I like to try different books, particularly non-fiction and I have previously read several Samuel Johnson prize winners/nominated books and have alwayI like to try different books, particularly non-fiction and I have previously read several Samuel Johnson prize winners/nominated books and have always found them fascinating and this book is right up there with the best of them. I knew nothing about North Korea except that it was a nuclear power and this book has really opened my eyes to a new world - one that it is hard to imagine for those of us living in a democracy. The people that Barbara has written about have led extraordinary lives and have survived some of the worst conditions of the late 20th Century and she has written a book that is not sentimental or seeking to be a polemic - it is just people's experiences of a regime that to us in the west seems an anachronism. Does anybody know why communist dictators call their countries democracies by the way? It is something I have never understood.
Anyway I would recommend this book to anyone who is interested to learn more about a country and society that has more resemblance to the dystopia of George Orwell's "1984" than to a 21st Century nation. It has been written in an easily accessible fashion and is not just a condemnation of a dictatorship - rather it seeks to tell the story of a country through the prism of the lives of ordinary citizens. Fascinating and disturbing it makes you realise how lucky we are in the West despite the fact that our politicians have feet of clay, they at least can be voted out if they do not satisfy and we can still disagree with policy without risking our lives and liberty. To all the defectors from North Korea, I say thank you for being brave enough to let Barbara tell your story and I hope that you will live long and fulfilling lives that are a rebuke to the political system of North Korea....more
Having an interest in the Tudor period and voraciously reading any books that are published on the period I was really looking forward to this book -Having an interest in the Tudor period and voraciously reading any books that are published on the period I was really looking forward to this book - especially given the reviews that it attracted. Sadly, I have been left underwhelmed by it and wondering what the reviewers were reading.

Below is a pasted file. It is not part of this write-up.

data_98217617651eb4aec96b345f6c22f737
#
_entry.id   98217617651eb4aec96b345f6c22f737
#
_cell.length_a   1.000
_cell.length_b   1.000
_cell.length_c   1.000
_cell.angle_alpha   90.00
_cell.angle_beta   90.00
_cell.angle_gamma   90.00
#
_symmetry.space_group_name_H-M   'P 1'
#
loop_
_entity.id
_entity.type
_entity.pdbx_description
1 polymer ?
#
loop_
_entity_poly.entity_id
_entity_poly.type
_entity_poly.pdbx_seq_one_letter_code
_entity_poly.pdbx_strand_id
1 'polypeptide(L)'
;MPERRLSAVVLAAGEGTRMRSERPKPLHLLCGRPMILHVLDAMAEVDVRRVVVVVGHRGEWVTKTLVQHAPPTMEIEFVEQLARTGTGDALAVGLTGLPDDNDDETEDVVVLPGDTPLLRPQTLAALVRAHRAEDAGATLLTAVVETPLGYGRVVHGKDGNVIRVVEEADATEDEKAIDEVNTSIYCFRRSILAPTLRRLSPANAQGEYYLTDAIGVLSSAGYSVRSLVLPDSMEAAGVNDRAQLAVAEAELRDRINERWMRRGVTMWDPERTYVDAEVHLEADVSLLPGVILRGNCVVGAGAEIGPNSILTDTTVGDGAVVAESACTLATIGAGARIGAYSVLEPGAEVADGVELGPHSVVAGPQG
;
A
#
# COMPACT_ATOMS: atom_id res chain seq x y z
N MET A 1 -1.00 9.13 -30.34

Having read it assiduously all that has remained with me is the glaring factual errors in the text and the poor proof-reading that seems to be endemic in much of the publishing world today. In fact, books that have been carefully proof read are increasingly rare.
However, the gratuitous errors that litter this book are the most offensive parts of it. In chapter 9 (page 47 in the hardback edition) Mr Skidmore states that Isabella of Castile was 52 when she gave birth to Catherine of Aragon. A quick check with the Oxford Dictionary of National Biography confirms that, born in 1451, Isabella gave birth to Catherine in 1485 - when she was 34. This is not the only mistake he makes with the age of his protagonists, in chapter 53 (p.316) he has Robert Dudley marrying Lettice Knollys at the age of 36 - when in fact, he was 46.
He also re-writes history when, in chapter 48 (p. 278), he alleges that the mother of Henry, Lord Darnley, was the grand-daughter of Henry VIII.
The finding of the coroner's report into Amy Robsart's death is historical gold but presenting the evidence in a book that is factually incorrect in other ways does it a disservice. There will be readers of this book who, with little knowledge of the period, accept the factual errors as truth and that is unacceptable.
I hope that Mr Skidmore will review his book and put right these mistakes and that, for any future book, he will take the time and trouble to ensure that he is presenting the truth to his readers. For me, these basic errors have spoilt what promised to be an illuminating book and it will be consigned to the back of the book shelves never to be revisited. ...more
I have read other books by William Dalrymple and have always enjoyed them and this book was not an exception. It was funny and touching and made me waI have read other books by William Dalrymple and have always enjoyed them and this book was not an exception. It was funny and touching and made me want to visit Dehli to see the city for myself - one day perhaps.
This is a valuable addition to the Tudor canon and by concentrating on the main characters and their actions using primary sources where available, seThis is a valuable addition to the Tudor canon and by concentrating on the main characters and their actions using primary sources where available, secondary sources and modern pyschological interpretations of their actions he offers up some valid and compelling alternative theories. Throughout, however, Jane Grey remains a lonely and abused figure apparently deserted by those who should always have had her best interests at heart. It would be nice to think that her mother did not abandon her to her horrible fate but the absence of any proof to the contrary leaves us with the feeling that self-preservation was more important to her....more